Even if the gravel would tend to clog, there are vacuum systems that allow the gravel to be cleaned, either directly in the water, or outside, in a filter system.
or an array of drainage pipes would allow to pump out most of the solids, (settling and floating) to a filter

The reason fish aren't grown under the rafts in the UVI style... or adaptations... is that the method is predicated on the removal of solids... and high oxygenation of the water.... to prevent root rot and pyrethrum... two common problems in hydroponics... (and the water in the rafts doesn't necessarily form the "biggest water body in the system"

As to the "gravel".. and "clogging"... sorry Frank, but I just don't understand your proposal in this regard...

2. rafts are used because they float, but the problem with them is they cover the water surface and impede oxygen exchange, this on the largest exchange surface in the system.
result: much more aeration needed, much higher energy consumption.
Easy to solve by using floats and grating to support the plants.
3. another problem with rafts is plant roots permanently in the water. It is one of the advantages of ebb and flow in grow beds
Solution: use hollow floats that keep the plants just above water level, i.e. standing on longintudinal racks.
These racks can serve as separation of the rows and form the sides of the long cages.
at regular intervals, pump air in the floats, the roots are lifted out of the water, are thoroughly aerated.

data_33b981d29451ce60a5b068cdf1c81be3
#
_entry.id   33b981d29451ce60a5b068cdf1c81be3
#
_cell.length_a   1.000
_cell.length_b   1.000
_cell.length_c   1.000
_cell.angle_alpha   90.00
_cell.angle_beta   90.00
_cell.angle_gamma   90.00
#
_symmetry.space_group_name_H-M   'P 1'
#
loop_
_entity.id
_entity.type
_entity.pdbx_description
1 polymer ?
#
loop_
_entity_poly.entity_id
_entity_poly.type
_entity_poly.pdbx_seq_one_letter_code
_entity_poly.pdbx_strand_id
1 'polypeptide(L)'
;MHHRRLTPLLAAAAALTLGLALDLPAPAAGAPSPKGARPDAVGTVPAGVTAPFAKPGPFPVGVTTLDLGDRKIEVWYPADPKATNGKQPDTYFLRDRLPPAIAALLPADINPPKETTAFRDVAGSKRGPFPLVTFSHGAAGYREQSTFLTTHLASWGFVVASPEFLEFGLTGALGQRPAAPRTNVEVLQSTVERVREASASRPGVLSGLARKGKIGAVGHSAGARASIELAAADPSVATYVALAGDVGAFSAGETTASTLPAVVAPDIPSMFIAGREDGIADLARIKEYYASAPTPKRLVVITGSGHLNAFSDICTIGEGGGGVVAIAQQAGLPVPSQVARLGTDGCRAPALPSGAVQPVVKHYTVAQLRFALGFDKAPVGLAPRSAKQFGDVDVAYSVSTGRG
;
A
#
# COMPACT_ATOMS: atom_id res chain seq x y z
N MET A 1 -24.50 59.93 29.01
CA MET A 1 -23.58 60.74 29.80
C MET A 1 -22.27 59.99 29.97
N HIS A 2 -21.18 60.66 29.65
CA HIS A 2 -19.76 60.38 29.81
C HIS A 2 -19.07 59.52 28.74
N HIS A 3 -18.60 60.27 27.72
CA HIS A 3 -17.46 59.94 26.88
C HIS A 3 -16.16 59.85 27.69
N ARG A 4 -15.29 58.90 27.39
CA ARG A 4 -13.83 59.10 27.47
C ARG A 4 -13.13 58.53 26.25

let the air escape, the roots are lowered and in turn aerate the water.
Ebb and flow turned upside down. Perfectly adjustable to different plant needs and stadia.
Cheapest would be long inflatable tubes.
hollow bottomed floats with solid sides would favourise oxygen exchange as the pressure on the air increases.

extra advantage of this system: a square tank is cheaper to build than a long narrow one

that's about it, for now
Frank

Yes, permanently submerging plants in water ... without sufficient aeration and removal of solids can indeed be problematical... as those that have tried to do so in DWC systems have usually found... but just as easily rectified ... again as most have found... by removal of solids and aerating the rafts...

The UVI model is the result of nearly 30 years of research and constant adaptation... and quite simply has been refined to work highly successfully in its current form...

In the raft style, ( as indeed even flood & drain)...there is an oxygen overhead for... the fish, and feed conversion... biological oxygen demand (BOD) for suspended matter, micro-organisms and bio-filtration... and plant root aeration...

The UVI model seperates and addresses all three oxygen demand stages individually...

In flood & drain media growbed systems... the opposite approach is undertaken... with all three oxygen demand stages... (primarily) addressed within flood & drain design...

To attempt to utilise fish underneath some sort of plant "structure" as you propose Frank... wouldn't address any of the three oxygen demands...

Unless you were prepared to highly oxygenate the underneath tank containing the fish...

The amount of aeration required however... IMO... would result in solids being constantly in suspension... and ultimately adhering to the plant root balls....

The additional requirement to "inflate" the pontoon to raise the plant structure...would seem to me to be just overly complicated... and even if the subsequent "deflation" were to aid in oxygenation of the underneath tank... probably not anymore efficient than just using a raft structure ... with aeration, and solids removal...